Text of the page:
From Our Blog
Small foundations and family funds are increasingly providing essential investments to small organizations based in developing countries. These funders tend to be nimble, tolerate risk and understand the need for both seed funding and general operating grants. However, it can be challenging to evaluate small, international investments. Evaluations are sometimes more costly than the value of the grant. Small organizations may be resource constrained and not have the capacity to conduct a robust analysis. Data can be unreliable or unavailable. And differences in race, ethnicity, power and culture can thwart meaningful relationship development and trust.
So, how can a small foundation engaged in international philanthropy right-size their evaluation expectations and practices?
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- Empowering Women & Girls in Developing Countries: A Conversation With Sarah Degnan Kambou
- September Roundtable Recap: Highlights from the U.S.-Africa Leaders Summit
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- Unsustainable Practices: Overfishing
Featured Member Organization
Featured Organization: Snow Leopard Trust
For years, Brad Rutherford only heard stories of conflict regarding the relationship between wolves and ranchers in the U.S., elephants and farmers in Africa and snow leopards and herders in Asia. When members of Snow Leopard Trust first spent time with herder communities in snow leopard habitats, snow leopards were considered the enemy of these communities because the big cats preyed on valuable livestock.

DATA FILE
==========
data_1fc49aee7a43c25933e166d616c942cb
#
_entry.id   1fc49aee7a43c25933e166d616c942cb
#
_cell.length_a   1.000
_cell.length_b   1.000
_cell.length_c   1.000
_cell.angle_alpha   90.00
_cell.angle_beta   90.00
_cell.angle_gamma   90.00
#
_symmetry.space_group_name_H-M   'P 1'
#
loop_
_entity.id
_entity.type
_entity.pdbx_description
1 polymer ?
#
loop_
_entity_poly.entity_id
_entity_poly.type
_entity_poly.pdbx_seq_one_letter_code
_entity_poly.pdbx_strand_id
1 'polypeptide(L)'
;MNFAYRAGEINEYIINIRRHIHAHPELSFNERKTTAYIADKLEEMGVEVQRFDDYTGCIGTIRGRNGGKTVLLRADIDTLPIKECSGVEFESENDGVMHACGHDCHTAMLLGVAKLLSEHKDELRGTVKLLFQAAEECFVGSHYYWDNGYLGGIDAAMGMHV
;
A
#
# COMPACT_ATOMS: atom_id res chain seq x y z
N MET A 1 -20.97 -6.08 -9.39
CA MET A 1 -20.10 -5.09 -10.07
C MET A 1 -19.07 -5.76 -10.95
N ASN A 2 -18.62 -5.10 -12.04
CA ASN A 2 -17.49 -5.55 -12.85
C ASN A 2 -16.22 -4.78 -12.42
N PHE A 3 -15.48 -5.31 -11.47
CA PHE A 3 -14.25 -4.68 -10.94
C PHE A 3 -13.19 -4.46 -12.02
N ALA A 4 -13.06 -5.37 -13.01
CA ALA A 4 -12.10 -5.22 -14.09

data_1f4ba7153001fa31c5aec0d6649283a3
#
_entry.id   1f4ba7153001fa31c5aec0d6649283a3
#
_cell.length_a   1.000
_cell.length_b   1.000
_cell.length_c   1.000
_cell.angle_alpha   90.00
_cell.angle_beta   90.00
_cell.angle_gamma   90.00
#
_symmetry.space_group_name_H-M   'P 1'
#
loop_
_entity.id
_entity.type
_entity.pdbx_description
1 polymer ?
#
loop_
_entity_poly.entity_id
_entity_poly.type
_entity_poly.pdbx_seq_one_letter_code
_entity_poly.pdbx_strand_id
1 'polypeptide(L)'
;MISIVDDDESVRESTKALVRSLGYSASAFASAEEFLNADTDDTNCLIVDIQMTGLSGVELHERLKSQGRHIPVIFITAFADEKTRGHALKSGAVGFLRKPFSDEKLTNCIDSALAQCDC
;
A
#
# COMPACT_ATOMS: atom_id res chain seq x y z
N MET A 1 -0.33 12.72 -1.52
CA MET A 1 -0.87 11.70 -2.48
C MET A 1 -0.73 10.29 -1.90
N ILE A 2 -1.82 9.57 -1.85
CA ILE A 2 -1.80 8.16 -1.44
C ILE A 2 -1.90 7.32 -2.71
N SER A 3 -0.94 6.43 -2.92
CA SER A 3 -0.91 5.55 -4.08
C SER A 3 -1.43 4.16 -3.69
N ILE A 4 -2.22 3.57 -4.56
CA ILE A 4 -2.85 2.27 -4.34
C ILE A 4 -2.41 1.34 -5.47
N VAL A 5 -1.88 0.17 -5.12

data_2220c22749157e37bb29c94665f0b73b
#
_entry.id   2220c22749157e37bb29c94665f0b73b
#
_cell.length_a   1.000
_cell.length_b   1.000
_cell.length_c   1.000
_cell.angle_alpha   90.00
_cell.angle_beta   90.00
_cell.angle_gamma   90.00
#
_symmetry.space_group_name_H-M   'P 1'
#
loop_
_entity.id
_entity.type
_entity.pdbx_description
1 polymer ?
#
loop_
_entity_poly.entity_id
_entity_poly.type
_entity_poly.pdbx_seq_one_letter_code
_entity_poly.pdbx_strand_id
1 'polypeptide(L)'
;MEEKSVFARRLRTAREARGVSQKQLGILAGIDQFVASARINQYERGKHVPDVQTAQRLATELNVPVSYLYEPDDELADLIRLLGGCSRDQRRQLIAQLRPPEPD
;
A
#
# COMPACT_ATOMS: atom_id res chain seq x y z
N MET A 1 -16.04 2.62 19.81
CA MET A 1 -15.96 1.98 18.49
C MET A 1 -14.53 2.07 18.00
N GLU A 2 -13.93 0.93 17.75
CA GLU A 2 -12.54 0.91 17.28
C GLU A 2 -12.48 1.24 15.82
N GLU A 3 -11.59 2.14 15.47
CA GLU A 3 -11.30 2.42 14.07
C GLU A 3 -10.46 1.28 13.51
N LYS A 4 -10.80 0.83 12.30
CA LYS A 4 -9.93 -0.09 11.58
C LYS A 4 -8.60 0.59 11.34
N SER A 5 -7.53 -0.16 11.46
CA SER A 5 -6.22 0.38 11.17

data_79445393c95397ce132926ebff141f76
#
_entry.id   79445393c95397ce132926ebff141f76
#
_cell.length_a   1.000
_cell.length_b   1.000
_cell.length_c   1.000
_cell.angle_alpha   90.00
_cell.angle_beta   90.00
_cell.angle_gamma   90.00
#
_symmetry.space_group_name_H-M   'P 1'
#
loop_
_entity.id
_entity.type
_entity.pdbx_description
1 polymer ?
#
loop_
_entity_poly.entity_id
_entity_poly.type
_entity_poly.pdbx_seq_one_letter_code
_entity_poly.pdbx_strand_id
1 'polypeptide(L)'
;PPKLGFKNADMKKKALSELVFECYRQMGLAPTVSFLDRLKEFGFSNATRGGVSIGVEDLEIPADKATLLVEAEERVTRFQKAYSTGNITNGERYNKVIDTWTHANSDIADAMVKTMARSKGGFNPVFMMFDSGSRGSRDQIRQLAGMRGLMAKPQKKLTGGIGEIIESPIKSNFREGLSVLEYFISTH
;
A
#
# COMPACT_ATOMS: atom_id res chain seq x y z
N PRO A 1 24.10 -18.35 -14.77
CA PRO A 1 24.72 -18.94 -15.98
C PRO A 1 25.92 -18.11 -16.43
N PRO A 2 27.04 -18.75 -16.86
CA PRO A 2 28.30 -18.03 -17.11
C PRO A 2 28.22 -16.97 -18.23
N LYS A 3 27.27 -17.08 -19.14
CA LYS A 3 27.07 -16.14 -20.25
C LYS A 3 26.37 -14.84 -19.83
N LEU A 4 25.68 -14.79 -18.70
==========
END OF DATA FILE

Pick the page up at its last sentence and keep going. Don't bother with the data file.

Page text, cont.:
Today, things are different. Herder communities in the five most important snow leopard regions (China, India, Kyrgyzstan, Mongolia and Pakistan) have learned to live peacefully with these animals through the development of a positive coexistence. [Read More]
Members In The News
Humanitarian Crisis: In March 2014, the Government of Guinea formally recognized an Ebola outbreak. Before long, the outbreak spread to other countries in the region including Liberia, Sierra Leone, Nigeria and Senegal. As of September 20, 2014, over 5,335 confirmed or probable cases have been reported in the region, of which 2,622 resulted in death. These numbers are predicted to rise dramatically, with the situation worsening before it gets better. With 22 million people in need and 2.5 million children under the age of five living in Ebola-affected areas in Guinea, Liberia and Sierra Leone, and many more living in neighboring countries at-risk, UNICEF is partnering with governments, United Nations agencies and non-governmental organizations to respond to this unprecedented crisis. U.S. Fund for UNICEF is a Global Washington member.
Recent Members In The News
- Startling amount of violence faced by children – UNICEF report
- Martin Coles – CEO – HaloSource
- The Ethics of Innovation
- Malawi: BuildOn to Improve Education Standards in Malawi
- Guest: Life for Children on the Other Side of the Border
Member Video Of The Week
- International Affairs Budget Update: August 4, 2014
- House Bill 1292: Vacating Prostitution Convictions
- House bill 1791: Concerning Trafficking
- State Bill 6339: Concerning coercion of involuntary servitude
- H.R. 938: United States-Israel Strategic Partnership Act of 2014
- H.Res. 488: Supporting the people of Venezuela as they protest peacefully for democracy, a reduction in violent crime and calling for an end to recent violence
- H.Res. 447: Supporting the democratic and European aspirations of the people of Ukraine, and their right to choose their own future free of intimidation and fear
Careers In International Development
Find paid positions, internships, volunteer positions, board of directors positions with our member organizations.